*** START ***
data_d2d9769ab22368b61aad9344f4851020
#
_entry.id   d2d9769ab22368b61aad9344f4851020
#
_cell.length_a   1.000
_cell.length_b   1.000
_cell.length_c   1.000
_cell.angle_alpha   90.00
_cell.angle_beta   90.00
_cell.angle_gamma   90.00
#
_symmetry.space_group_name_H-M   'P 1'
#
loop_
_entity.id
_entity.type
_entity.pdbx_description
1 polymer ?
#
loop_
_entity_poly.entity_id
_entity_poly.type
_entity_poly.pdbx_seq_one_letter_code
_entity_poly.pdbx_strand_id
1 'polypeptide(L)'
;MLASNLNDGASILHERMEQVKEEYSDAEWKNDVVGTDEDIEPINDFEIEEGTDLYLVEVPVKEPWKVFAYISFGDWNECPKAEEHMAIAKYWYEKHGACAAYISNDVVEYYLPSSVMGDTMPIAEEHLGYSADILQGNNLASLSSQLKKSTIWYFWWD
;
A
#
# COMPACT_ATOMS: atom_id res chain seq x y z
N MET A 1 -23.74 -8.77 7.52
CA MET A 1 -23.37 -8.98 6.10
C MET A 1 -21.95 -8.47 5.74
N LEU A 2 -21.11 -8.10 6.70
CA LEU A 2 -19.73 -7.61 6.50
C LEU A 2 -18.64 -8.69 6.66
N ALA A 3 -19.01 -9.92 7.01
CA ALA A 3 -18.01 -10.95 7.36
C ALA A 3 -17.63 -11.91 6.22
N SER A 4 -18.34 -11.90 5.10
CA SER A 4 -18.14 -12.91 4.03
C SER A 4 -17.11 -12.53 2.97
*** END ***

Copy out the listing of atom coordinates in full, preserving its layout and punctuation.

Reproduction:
data_d2d9769ab22368b61aad9344f4851020
#
_entry.id   d2d9769ab22368b61aad9344f4851020
#
_cell.length_a   1.000
_cell.length_b   1.000
_cell.length_c   1.000
_cell.angle_alpha   90.00
_cell.angle_beta   90.00
_cell.angle_gamma   90.00
#
_symmetry.space_group_name_H-M   'P 1'
#
loop_
_entity.id
_entity.type
_entity.pdbx_description
1 polymer ?
#
loop_
_entity_poly.entity_id
_entity_poly.type
_entity_poly.pdbx_seq_one_letter_code
_entity_poly.pdbx_strand_id
1 'polypeptide(L)'
;MLASNLNDGASILHERMEQVKEEYSDAEWKNDVVGTDEDIEPINDFEIEEGTDLYLVEVPVKEPWKVFAYISFGDWNECPKAEEHMAIAKYWYEKHGACAAYISNDVVEYYLPSSVMGDTMPIAEEHLGYSADILQGNNLASLSSQLKKSTIWYFWWD
;
A
#
# COMPACT_ATOMS: atom_id res chain seq x y z
N MET A 1 -23.74 -8.77 7.52
CA MET A 1 -23.37 -8.98 6.10
C MET A 1 -21.95 -8.47 5.74
N LEU A 2 -21.11 -8.10 6.70
CA LEU A 2 -19.73 -7.61 6.50
C LEU A 2 -18.64 -8.69 6.66
N ALA A 3 -19.01 -9.92 7.01
CA ALA A 3 -18.01 -10.95 7.36
C ALA A 3 -17.63 -11.91 6.22
N SER A 4 -18.34 -11.90 5.10
CA SER A 4 -18.14 -12.91 4.03
C SER A 4 -17.11 -12.53 2.97